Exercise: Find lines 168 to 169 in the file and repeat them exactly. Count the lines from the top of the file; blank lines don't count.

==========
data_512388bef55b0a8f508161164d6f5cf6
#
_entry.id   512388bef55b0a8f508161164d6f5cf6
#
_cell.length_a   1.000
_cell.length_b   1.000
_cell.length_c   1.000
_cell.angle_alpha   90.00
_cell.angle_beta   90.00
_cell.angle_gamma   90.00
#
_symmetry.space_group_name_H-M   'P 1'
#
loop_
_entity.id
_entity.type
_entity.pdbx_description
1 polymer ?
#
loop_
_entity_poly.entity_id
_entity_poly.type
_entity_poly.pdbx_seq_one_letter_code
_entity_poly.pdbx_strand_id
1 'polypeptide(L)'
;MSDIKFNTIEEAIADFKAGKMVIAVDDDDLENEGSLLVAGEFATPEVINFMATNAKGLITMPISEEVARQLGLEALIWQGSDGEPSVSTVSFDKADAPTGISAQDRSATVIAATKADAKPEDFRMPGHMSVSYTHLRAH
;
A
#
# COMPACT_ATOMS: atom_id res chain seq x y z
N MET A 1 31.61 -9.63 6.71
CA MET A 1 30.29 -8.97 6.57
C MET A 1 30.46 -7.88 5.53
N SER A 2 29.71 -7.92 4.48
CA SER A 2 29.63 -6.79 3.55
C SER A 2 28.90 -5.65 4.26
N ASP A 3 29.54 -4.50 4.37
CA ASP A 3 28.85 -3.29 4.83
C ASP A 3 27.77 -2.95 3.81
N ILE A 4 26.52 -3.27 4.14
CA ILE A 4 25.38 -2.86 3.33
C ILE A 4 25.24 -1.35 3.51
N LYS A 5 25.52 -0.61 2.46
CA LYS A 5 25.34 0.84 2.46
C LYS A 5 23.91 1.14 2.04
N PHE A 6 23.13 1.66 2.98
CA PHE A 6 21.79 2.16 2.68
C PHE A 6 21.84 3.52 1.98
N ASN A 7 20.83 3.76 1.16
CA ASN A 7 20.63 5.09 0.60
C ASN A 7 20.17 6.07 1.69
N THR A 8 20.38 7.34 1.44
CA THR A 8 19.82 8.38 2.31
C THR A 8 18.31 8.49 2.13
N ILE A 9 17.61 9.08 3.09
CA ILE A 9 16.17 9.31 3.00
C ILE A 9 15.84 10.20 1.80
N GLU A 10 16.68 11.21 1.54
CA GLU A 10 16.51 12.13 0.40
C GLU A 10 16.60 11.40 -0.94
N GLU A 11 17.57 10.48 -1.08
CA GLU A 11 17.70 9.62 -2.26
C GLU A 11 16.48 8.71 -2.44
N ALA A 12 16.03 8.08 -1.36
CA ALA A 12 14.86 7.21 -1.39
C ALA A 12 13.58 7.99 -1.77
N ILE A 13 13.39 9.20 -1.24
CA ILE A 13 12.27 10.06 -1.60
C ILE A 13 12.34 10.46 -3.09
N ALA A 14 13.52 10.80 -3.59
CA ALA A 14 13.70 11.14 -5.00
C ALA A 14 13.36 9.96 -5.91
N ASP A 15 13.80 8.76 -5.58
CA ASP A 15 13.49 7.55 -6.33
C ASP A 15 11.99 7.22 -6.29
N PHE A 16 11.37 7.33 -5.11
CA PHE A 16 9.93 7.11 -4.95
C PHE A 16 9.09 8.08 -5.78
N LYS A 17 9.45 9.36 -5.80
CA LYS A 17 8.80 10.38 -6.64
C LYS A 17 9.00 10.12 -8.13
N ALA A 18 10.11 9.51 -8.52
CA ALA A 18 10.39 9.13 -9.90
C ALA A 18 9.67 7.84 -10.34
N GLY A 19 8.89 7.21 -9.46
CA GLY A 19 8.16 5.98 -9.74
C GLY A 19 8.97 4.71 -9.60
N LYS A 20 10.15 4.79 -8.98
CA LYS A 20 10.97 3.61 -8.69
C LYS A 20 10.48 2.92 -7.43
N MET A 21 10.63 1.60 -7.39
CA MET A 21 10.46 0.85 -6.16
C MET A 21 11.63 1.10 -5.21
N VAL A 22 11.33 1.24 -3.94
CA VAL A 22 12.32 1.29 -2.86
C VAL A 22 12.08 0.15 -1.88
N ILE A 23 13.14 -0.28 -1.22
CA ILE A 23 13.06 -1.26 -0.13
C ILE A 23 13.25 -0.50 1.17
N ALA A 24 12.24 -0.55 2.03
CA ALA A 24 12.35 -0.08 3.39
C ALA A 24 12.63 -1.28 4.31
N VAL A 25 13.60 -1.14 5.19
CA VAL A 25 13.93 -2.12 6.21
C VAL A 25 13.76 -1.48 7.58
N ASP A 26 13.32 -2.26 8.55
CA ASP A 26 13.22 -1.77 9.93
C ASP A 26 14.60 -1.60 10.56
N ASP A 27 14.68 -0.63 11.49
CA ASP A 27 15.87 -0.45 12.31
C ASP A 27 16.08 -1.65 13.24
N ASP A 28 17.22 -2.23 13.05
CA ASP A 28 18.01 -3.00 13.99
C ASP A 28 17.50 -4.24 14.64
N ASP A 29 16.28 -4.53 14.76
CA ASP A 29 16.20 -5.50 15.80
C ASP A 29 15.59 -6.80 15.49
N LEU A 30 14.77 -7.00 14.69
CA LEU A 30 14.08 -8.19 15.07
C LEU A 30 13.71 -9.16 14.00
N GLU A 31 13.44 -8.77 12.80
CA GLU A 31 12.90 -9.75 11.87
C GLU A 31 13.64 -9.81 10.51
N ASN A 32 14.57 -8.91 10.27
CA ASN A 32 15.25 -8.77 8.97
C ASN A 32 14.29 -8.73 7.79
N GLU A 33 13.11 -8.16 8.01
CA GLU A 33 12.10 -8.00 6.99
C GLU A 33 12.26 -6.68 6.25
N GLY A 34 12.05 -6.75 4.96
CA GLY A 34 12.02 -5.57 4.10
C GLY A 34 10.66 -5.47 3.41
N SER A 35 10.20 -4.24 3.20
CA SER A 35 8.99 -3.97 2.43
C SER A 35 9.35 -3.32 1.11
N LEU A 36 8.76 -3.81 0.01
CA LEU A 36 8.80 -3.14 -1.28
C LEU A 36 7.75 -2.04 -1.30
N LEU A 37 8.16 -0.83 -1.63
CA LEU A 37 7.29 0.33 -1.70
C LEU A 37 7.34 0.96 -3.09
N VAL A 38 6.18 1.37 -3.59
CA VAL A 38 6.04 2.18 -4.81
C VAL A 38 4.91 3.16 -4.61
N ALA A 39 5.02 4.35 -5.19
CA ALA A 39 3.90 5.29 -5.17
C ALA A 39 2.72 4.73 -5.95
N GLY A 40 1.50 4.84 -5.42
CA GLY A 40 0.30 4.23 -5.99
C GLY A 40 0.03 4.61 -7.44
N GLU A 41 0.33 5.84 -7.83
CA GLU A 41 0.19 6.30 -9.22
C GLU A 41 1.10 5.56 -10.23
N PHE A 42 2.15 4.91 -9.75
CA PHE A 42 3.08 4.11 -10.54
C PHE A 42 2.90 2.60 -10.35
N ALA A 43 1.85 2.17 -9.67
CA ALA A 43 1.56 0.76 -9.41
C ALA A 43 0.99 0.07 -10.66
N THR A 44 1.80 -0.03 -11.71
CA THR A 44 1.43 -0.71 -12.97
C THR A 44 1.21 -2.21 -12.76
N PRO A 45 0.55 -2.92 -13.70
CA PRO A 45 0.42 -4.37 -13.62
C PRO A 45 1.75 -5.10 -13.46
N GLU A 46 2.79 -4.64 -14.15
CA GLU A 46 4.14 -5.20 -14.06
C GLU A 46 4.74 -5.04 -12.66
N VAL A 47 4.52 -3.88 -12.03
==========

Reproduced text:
C GLU A 46 4.74 -5.04 -12.66
N VAL A 47 4.52 -3.88 -12.03